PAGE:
Time to Let Go of the Attached hr653

Living in Japan, I have been recently selling what I have in my apartment through a Japanese online service that is similar to eBay.

Japanese people had basically prioritized anything new and hadn’t been accustomed to buying and using what was used. They had believed what they got should be new and unused whether it was a house or a car. Needless to say, there had been no way that they put on or used what a stranger wore or possessed. It could have had something to do with their social customs of not shaking hands nor hugging. Or, they were just simply too hygienic.

However, as the Japanese economy has steadily worsened, the used market has finally grown larger. I myself struggle to make both ends meet, and I started selling my stock of clothes and cosmetics in order to make up for living expenses. I had had a tendency to get extreme bargain items even if they weren’t strictly necessary because I loved bargain hunting. That contributed too much unused stuff all over my small apartment. Selling it is a good idea that helps give my apartment space and also give me some money.

At the same time though, I feel a little sad as I remember how much fun I had when I shopped for the item or how excited I was when I wondered where to go with those clothes on. The higher my stuff’s selling price can be expected, the harder I say good-by to that one as I like it better and have a happier memory of my purchase.

My sister used to live alone abroad in an apartment provided by her company that included a housekeeping service. She had gradually been unable to throw away empty cans or wrappers after she consumed the contents because each one carried some kind of memory to her. She had kept them until her apartment was filled with her mementos that were commonly called piles of garbage. That made the housekeeper’s work incredibly difficult and they complained to my sister’s company repeatedly. My sister got fired for that although she had held a management job and her own secretary. While I don’t think I am as extremely attached to my stuff as she is, I can understand to some extent how she feels. Does DNA work here, I wonder.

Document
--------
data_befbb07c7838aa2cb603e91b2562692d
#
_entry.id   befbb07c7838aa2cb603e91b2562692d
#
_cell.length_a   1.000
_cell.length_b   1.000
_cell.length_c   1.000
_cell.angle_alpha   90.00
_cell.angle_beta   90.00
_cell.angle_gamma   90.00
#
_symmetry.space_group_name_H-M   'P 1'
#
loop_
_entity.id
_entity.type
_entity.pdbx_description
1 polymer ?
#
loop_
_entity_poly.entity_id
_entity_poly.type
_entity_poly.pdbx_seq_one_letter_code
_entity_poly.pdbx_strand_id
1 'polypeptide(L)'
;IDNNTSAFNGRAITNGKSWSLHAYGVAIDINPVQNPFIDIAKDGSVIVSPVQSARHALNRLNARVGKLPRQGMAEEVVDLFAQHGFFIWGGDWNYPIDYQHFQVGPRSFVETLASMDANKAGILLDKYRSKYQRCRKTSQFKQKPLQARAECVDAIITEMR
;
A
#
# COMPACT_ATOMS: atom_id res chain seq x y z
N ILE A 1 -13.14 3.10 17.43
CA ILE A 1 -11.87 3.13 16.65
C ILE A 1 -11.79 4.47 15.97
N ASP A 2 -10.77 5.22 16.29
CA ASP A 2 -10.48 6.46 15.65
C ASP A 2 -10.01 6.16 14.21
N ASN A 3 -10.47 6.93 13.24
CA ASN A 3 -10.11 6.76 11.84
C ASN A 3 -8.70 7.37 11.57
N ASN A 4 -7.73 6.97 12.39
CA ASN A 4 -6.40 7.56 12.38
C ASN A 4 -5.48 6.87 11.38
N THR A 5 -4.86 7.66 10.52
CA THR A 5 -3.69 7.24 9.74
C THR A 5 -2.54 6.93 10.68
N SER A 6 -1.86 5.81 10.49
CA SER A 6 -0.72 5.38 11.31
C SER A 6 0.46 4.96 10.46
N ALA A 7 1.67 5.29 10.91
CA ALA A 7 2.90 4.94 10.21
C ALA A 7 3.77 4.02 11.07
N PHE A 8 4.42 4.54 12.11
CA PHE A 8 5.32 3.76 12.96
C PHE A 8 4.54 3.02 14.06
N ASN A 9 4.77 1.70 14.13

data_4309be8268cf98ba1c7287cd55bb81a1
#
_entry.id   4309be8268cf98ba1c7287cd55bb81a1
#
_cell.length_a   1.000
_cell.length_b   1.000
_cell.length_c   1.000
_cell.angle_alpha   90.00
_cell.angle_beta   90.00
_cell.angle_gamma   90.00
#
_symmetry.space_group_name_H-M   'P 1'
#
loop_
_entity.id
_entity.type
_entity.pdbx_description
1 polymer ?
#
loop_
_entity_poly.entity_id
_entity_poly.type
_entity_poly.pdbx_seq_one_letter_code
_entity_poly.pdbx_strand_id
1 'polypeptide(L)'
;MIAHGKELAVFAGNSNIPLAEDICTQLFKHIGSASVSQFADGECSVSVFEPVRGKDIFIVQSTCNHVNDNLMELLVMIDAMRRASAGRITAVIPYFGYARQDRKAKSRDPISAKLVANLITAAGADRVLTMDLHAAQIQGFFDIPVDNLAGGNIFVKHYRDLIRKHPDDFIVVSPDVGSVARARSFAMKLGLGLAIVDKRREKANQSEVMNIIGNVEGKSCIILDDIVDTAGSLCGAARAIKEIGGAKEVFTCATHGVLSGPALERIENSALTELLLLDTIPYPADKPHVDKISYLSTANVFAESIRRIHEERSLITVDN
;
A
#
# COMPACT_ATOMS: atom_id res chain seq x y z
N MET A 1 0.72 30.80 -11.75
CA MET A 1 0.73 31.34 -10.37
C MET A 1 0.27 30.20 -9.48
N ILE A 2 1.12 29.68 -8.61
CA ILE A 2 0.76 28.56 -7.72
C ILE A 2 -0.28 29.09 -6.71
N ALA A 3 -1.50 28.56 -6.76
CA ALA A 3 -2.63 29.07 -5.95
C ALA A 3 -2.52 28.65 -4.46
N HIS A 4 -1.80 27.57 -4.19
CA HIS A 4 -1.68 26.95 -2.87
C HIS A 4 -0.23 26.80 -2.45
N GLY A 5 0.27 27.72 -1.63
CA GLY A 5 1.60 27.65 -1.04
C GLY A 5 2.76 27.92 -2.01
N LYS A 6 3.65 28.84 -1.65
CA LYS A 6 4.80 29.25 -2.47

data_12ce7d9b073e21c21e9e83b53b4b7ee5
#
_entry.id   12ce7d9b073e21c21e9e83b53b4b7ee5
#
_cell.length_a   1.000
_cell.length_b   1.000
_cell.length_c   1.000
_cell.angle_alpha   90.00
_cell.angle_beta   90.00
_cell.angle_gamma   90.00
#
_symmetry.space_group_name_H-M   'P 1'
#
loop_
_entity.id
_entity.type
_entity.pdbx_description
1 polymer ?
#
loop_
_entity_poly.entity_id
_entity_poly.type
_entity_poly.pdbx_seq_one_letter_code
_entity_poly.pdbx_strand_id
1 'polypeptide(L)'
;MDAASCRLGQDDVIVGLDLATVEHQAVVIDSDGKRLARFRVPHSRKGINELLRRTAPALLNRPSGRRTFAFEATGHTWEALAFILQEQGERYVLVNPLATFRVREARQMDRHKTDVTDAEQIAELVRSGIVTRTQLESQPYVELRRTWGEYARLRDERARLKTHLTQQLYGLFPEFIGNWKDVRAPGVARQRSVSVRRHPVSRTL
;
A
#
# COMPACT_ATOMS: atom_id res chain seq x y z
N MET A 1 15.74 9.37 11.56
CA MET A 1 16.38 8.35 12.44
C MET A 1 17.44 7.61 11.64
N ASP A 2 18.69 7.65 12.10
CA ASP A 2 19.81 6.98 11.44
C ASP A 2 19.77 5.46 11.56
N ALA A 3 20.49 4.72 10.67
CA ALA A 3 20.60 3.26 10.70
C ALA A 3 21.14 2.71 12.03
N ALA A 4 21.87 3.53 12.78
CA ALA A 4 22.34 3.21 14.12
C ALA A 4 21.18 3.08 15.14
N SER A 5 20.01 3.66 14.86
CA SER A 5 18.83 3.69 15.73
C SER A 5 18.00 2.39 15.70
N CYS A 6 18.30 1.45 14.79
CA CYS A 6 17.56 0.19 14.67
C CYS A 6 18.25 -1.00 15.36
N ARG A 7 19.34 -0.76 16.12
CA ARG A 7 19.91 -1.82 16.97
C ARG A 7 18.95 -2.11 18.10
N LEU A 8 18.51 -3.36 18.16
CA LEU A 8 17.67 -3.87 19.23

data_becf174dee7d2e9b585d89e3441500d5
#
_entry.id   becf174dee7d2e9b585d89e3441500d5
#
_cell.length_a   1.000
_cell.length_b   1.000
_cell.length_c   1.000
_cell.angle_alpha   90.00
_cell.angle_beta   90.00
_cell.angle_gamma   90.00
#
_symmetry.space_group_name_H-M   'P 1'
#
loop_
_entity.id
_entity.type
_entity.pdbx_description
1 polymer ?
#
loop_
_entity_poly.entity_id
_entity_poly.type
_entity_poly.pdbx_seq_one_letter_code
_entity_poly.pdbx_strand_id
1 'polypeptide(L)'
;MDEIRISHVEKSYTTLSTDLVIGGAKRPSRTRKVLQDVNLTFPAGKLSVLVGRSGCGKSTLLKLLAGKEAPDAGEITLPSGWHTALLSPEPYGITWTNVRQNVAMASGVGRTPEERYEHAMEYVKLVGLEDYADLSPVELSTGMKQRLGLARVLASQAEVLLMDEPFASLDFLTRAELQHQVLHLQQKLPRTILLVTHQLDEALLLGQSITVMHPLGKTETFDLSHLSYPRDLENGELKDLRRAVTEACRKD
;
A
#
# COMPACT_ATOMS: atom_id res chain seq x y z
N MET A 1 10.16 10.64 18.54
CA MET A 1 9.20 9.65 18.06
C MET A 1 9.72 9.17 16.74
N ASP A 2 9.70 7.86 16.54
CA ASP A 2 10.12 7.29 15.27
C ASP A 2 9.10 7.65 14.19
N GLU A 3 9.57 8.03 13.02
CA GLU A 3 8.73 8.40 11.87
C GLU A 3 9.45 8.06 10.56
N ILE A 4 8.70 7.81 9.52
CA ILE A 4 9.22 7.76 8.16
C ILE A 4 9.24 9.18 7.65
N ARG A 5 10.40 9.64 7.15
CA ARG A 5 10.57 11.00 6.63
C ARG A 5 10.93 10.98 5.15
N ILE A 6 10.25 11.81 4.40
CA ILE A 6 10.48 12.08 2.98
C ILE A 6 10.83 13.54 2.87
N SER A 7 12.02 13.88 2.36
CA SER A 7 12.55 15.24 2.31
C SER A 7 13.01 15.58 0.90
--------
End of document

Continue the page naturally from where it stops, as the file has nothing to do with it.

During my daily parting with my attached things and memories, my mother called me the other day. She was going to rent an apartment and asked me to be a surety which was required for the contract. I gaped at her audacity to ask me a favor after she has deceived and tormented me mentally and financially so many times. I refused her request outright. As always, she couldn’t think of anything but using me in any possible way. My adamant refusal seemed to put an end to our relationship at long last. As for this matter, I felt relieved and free rather than sad. 

No Other Choice hr647

I chose music as my lifelong carrier when I was a college student. The first thing I got down to was to form a band. After I realized I couldn’t find band members at nearby universities because students played music just for fun, I expanded my search to the general public. Until then, the whole world I had been familiar with was the small hamlet where I was born and grew up and the schools I went to. I was about to tread on to the unknown, new world.
It was early 80’s when neither the Internet nor SNS had existed yet. The common way to find band members back then was recruitment columns on dozens of pages in a monthly music magazine. When you found someone appealing to you, you would contact him or her by a double postcard to receive a reply. I narrowed down to two postings for a candidate band. As I couldn’t figure out which one was better, I asked my mother out of curiosity. She glanced at each posting and without much attention picked one which address indicated a good residential district. Neither she nor I ever imagined that casual pick would have changed the course of life of mine, my parents’ and of the one who posted the recruitment message. From that point, inexplicable passion moved me in fast forward mode. I jumped on my bike, rushed to the post office to get a double postcard on which I scribbled enthusiastic self promotion on the spot, and mailed it.